There are all sorts of reasons so many marketers call themselves email geeks. From the expansive opportunities for creativity to the psychology of customers’ reactions to campaigns and the potential for AI and machine learning to personalize content, email has tremendous potential for igniting the passion of a wide range of marketing professionals. And how many industries have so many people who find the work that stimulating?
We wanted to tap into that passion a bit recently when we were preparing a contest to give away a ticket to next month’s Litmus Live event in Boston. So we asked the email marketing community to tell us why they consider themselves email geeks. What, specifically, is it that draws you into this industry? What gets you excited about doing your job every day? And our favorite answer would get into Litmus Live for free.
Technology and big data have been changing email marketing for many years now, in many cases for the better. But, in some cases, the technological revolution is making the email marketer’s job harder, less efficient, and taking them away from the work that attracted many of them to the industry to begin with.
Our upcoming webinar — in concert with the Email Experience Council — will address these changes and offer advice for the email marketer who’s struggling to adjust to the new reality. We’ll look at this phenomenon through the lens of research we recently completed, asking email marketing pros from across the country to discuss their opinions on the state of the industry, how efficient their teams are, and how they see their jobs changing.
In enterprise email marketing, the cloud has become nearly ubiquitous. That’s because it’s a huge asset for high-volume senders to get their emails out the door. But are retailers making the best use of the marketing cloud when it comes to managing sensitive customer data? Deciding which customer data to store in the cloud and which data to store on premises is a question every large B2C company has to grapple with.
For high-volume, data-centric companies that are managing large amounts of rapidly changing data, it may make sense to use a Hybrid email marketing model. This allows them to store sensitive customer data in house, behind a company firewall. And they can still making use of the cloud to handle resource-heavy tasks, such as message rendering and delivery. Below are four reasons you may want to use a Hybrid email marketing model to manage your sensitive customer data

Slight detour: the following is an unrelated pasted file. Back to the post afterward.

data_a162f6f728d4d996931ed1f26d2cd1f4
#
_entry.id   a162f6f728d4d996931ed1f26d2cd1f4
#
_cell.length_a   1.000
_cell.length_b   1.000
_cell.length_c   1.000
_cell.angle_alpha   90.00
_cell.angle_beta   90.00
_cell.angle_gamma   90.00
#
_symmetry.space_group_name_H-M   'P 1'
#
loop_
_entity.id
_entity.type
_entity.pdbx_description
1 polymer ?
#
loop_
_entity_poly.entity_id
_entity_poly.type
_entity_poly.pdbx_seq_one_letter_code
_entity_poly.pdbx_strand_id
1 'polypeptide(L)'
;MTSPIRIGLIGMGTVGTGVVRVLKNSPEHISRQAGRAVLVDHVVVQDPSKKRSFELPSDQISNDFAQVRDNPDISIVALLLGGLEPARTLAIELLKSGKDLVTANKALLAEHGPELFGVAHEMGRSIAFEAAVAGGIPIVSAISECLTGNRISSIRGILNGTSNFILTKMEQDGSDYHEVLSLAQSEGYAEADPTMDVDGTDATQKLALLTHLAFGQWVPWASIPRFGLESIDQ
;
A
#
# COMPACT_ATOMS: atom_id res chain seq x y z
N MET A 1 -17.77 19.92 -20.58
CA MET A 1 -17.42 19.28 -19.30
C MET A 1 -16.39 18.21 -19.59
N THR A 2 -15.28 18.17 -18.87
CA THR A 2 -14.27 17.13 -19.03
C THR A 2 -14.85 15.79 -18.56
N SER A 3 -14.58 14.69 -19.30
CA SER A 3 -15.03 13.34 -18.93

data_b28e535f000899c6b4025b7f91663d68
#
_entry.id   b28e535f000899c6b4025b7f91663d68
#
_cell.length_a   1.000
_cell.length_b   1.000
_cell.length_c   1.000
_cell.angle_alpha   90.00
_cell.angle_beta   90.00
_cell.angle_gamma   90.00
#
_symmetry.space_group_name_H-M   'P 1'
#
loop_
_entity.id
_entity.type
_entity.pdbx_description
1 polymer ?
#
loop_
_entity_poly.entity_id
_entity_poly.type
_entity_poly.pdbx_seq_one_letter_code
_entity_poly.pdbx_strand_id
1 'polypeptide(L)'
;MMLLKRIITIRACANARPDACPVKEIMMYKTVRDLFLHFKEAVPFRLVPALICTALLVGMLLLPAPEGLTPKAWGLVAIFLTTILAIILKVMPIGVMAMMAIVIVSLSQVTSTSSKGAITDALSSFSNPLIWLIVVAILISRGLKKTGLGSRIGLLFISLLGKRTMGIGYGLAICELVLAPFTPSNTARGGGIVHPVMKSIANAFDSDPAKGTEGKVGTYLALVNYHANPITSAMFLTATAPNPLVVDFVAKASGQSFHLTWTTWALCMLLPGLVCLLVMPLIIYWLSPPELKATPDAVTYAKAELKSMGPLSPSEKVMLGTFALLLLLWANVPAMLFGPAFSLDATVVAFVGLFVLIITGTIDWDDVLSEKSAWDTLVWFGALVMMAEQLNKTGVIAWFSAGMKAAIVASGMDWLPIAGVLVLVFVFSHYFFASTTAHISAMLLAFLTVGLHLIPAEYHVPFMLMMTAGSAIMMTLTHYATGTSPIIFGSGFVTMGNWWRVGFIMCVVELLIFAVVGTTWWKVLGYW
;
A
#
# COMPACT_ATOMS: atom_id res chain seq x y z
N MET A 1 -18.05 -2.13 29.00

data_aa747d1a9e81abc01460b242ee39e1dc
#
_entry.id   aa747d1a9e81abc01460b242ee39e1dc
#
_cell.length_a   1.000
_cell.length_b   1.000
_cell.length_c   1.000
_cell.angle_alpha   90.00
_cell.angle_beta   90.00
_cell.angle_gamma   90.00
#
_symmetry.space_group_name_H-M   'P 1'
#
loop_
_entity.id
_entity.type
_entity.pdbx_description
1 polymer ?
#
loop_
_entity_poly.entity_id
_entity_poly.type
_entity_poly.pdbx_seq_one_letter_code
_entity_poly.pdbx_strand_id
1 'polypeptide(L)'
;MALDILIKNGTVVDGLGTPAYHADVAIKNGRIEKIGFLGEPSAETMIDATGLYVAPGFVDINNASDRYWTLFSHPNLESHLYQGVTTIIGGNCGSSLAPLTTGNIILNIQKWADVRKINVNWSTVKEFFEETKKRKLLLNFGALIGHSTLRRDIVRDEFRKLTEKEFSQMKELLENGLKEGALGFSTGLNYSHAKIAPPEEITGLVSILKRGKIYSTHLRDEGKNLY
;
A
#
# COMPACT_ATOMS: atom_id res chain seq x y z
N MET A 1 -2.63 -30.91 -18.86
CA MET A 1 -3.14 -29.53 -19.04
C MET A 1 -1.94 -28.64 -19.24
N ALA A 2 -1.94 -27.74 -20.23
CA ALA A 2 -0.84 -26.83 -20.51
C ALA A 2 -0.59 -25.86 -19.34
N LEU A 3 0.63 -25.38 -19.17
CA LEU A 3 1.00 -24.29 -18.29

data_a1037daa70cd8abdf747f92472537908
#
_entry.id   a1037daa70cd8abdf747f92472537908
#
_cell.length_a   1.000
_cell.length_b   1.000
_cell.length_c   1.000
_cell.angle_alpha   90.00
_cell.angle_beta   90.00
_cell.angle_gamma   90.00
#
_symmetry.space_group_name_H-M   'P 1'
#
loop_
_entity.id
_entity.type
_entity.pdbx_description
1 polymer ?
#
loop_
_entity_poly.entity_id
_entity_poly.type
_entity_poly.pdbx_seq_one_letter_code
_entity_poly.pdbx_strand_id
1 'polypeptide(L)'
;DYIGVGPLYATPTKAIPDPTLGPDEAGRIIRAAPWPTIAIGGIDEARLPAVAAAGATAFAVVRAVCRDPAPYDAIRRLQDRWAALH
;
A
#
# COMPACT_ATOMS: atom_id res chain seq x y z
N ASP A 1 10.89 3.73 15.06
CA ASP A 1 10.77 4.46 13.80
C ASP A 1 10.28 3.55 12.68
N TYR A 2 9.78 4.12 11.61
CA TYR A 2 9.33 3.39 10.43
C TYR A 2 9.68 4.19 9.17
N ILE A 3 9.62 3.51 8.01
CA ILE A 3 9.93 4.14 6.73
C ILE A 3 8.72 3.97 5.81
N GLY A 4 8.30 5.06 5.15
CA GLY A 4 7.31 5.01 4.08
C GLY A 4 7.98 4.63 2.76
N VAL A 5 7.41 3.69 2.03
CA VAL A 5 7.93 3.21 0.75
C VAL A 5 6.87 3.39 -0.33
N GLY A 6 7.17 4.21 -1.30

The legacy marketing cloud solutions haven’t served enterprise email marketers well for years. And the evolution of technology will continue to speed the pace away from the days when large organizations could hope to get by with minimal personalization via their marketing messages. Today, consumer expectations for the content they receive from brands have never been higher. In the current marketplace — and even more so in the future marketplace — it’s essential that the world’s most demanding marketers raise their standards for what they can accomplish by connecting with customers via email. So many brands aren’t, and consumers know it. You have an opportunity to make an impact with your messaging.
It’s from this perspective that we shared our latest webinar, “The Marketing Cloud Mirage: How Data Syncing Undermines Your Email Efforts.” We’ve seen these problems that enterprise marketers face from every angle. We talk to them every day about their frustrations. We exist to solve this problem.
For enterprise B2C marketers, email is among the most effective tools for reaching out to and connecting with customers. But it’s also a medium that’s challenging to leverage effectively, particularly when nearly everyone uses it — the competition for inbox space is fierce, and there’s no sign that people’s attention spans are getting longer. We understand the difficulties enterprise marketers face when it comes to maximizing their email ROI, but we wanted to dig deeper and see exactly where their priorities lie.
That was the motivation behind our recent survey, where we asked enterprise marketers to talk about their biggest challenges, top priorities, and their evaluation of how well they’re meeting their email marketing goals. It’s helpful to hear stories and talk in the field while discussing issues with clients, but this was an opportunity to look at a wide cross-section of enterprise marketers to take the temperature of the email industry, and what’s creating the biggest obstacles to success for marketing teams.